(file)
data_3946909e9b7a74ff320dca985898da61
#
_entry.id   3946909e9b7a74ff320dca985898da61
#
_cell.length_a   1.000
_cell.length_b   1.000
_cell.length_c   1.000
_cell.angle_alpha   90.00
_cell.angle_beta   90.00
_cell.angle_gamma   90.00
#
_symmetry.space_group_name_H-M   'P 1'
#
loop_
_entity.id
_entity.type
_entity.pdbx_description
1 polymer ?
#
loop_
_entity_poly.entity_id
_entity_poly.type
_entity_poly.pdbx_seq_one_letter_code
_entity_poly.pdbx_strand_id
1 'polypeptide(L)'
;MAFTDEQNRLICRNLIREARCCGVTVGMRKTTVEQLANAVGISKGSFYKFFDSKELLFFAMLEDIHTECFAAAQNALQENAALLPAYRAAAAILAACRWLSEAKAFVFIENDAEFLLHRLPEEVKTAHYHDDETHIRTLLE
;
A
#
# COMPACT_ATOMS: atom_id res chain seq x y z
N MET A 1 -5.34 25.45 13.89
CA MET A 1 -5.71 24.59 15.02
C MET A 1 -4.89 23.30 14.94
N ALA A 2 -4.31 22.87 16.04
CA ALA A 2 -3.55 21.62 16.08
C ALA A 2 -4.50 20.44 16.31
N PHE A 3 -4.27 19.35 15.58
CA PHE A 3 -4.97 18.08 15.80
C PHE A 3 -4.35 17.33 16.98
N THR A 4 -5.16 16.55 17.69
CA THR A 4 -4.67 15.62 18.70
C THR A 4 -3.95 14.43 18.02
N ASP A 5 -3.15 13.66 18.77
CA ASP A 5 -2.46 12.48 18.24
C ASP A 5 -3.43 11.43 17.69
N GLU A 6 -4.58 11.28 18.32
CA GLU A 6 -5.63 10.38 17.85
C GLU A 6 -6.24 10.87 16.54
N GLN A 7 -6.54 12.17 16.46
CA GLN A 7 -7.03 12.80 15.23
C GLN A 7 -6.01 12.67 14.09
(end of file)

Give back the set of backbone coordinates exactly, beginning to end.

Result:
data_3946909e9b7a74ff320dca985898da61
#
_entry.id   3946909e9b7a74ff320dca985898da61
#
_cell.length_a   1.000
_cell.length_b   1.000
_cell.length_c   1.000
_cell.angle_alpha   90.00
_cell.angle_beta   90.00
_cell.angle_gamma   90.00
#
_symmetry.space_group_name_H-M   'P 1'
#
loop_
_entity.id
_entity.type
_entity.pdbx_description
1 polymer ?
#
loop_
_entity_poly.entity_id
_entity_poly.type
_entity_poly.pdbx_seq_one_letter_code
_entity_poly.pdbx_strand_id
1 'polypeptide(L)'
;MAFTDEQNRLICRNLIREARCCGVTVGMRKTTVEQLANAVGISKGSFYKFFDSKELLFFAMLEDIHTECFAAAQNALQENAALLPAYRAAAAILAACRWLSEAKAFVFIENDAEFLLHRLPEEVKTAHYHDDETHIRTLLE
;
A
#
# COMPACT_ATOMS: atom_id res chain seq x y z
N MET A 1 -5.34 25.45 13.89
CA MET A 1 -5.71 24.59 15.02
C MET A 1 -4.89 23.30 14.94
N ALA A 2 -4.31 22.87 16.04
CA ALA A 2 -3.55 21.62 16.08
C ALA A 2 -4.50 20.44 16.31
N PHE A 3 -4.27 19.35 15.58
CA PHE A 3 -4.97 18.08 15.80
C PHE A 3 -4.35 17.33 16.98
N THR A 4 -5.16 16.55 17.69
CA THR A 4 -4.67 15.62 18.70
C THR A 4 -3.95 14.43 18.02
N ASP A 5 -3.15 13.66 18.77
CA ASP A 5 -2.46 12.48 18.24
C ASP A 5 -3.43 11.43 17.69
N GLU A 6 -4.58 11.28 18.32
CA GLU A 6 -5.63 10.38 17.85
C GLU A 6 -6.24 10.87 16.54
N GLN A 7 -6.54 12.17 16.46
CA GLN A 7 -7.03 12.80 15.23
C GLN A 7 -6.01 12.67 14.09